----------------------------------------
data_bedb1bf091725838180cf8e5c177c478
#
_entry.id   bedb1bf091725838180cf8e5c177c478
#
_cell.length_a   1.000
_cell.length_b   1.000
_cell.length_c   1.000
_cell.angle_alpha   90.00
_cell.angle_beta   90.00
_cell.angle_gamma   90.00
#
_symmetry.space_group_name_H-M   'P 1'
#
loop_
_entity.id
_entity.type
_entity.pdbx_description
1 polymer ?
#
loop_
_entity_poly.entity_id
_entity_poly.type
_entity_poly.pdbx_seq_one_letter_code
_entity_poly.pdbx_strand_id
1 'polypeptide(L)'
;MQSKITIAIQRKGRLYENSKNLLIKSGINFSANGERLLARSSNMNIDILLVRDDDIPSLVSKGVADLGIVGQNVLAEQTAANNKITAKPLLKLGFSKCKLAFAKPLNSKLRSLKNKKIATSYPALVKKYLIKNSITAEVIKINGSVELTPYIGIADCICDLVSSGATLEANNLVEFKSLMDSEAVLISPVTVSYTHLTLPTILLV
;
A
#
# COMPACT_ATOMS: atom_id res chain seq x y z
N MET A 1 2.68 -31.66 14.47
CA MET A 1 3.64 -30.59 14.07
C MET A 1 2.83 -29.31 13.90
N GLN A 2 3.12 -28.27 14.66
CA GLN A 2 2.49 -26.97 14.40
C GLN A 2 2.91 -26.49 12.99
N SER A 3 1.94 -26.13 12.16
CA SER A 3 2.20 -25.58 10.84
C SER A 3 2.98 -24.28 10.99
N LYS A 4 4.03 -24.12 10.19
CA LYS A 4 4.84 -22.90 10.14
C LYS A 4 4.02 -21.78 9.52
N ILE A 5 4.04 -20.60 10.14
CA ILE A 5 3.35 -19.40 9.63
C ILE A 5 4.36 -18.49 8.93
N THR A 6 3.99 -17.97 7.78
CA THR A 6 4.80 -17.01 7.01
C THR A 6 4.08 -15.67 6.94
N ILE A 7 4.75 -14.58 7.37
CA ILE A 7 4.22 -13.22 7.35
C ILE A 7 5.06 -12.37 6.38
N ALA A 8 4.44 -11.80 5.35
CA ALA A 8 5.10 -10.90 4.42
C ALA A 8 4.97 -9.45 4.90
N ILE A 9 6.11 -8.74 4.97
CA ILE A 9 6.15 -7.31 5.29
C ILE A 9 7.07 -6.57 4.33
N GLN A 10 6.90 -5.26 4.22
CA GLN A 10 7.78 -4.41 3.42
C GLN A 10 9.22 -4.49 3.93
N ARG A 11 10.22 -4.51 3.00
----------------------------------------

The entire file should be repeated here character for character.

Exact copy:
data_bedb1bf091725838180cf8e5c177c478
#
_entry.id   bedb1bf091725838180cf8e5c177c478
#
_cell.length_a   1.000
_cell.length_b   1.000
_cell.length_c   1.000
_cell.angle_alpha   90.00
_cell.angle_beta   90.00
_cell.angle_gamma   90.00
#
_symmetry.space_group_name_H-M   'P 1'
#
loop_
_entity.id
_entity.type
_entity.pdbx_description
1 polymer ?
#
loop_
_entity_poly.entity_id
_entity_poly.type
_entity_poly.pdbx_seq_one_letter_code
_entity_poly.pdbx_strand_id
1 'polypeptide(L)'
;MQSKITIAIQRKGRLYENSKNLLIKSGINFSANGERLLARSSNMNIDILLVRDDDIPSLVSKGVADLGIVGQNVLAEQTAANNKITAKPLLKLGFSKCKLAFAKPLNSKLRSLKNKKIATSYPALVKKYLIKNSITAEVIKINGSVELTPYIGIADCICDLVSSGATLEANNLVEFKSLMDSEAVLISPVTVSYTHLTLPTILLV
;
A
#
# COMPACT_ATOMS: atom_id res chain seq x y z
N MET A 1 2.68 -31.66 14.47
CA MET A 1 3.64 -30.59 14.07
C MET A 1 2.83 -29.31 13.90
N GLN A 2 3.12 -28.27 14.66
CA GLN A 2 2.49 -26.97 14.40
C GLN A 2 2.91 -26.49 12.99
N SER A 3 1.94 -26.13 12.16
CA SER A 3 2.20 -25.58 10.84
C SER A 3 2.98 -24.28 10.99
N LYS A 4 4.03 -24.12 10.19
CA LYS A 4 4.84 -22.90 10.14
C LYS A 4 4.02 -21.78 9.52
N ILE A 5 4.04 -20.60 10.14
CA ILE A 5 3.35 -19.40 9.63
C ILE A 5 4.36 -18.49 8.93
N THR A 6 3.99 -17.97 7.78
CA THR A 6 4.80 -17.01 7.01
C THR A 6 4.08 -15.67 6.94
N ILE A 7 4.75 -14.58 7.37
CA ILE A 7 4.22 -13.22 7.35
C ILE A 7 5.06 -12.37 6.38
N ALA A 8 4.44 -11.80 5.35
CA ALA A 8 5.10 -10.90 4.42
C ALA A 8 4.97 -9.45 4.90
N ILE A 9 6.11 -8.74 4.97
CA ILE A 9 6.15 -7.31 5.29
C ILE A 9 7.07 -6.57 4.33
N GLN A 10 6.90 -5.26 4.22
CA GLN A 10 7.78 -4.41 3.42
C GLN A 10 9.22 -4.49 3.93
N ARG A 11 10.22 -4.51 3.00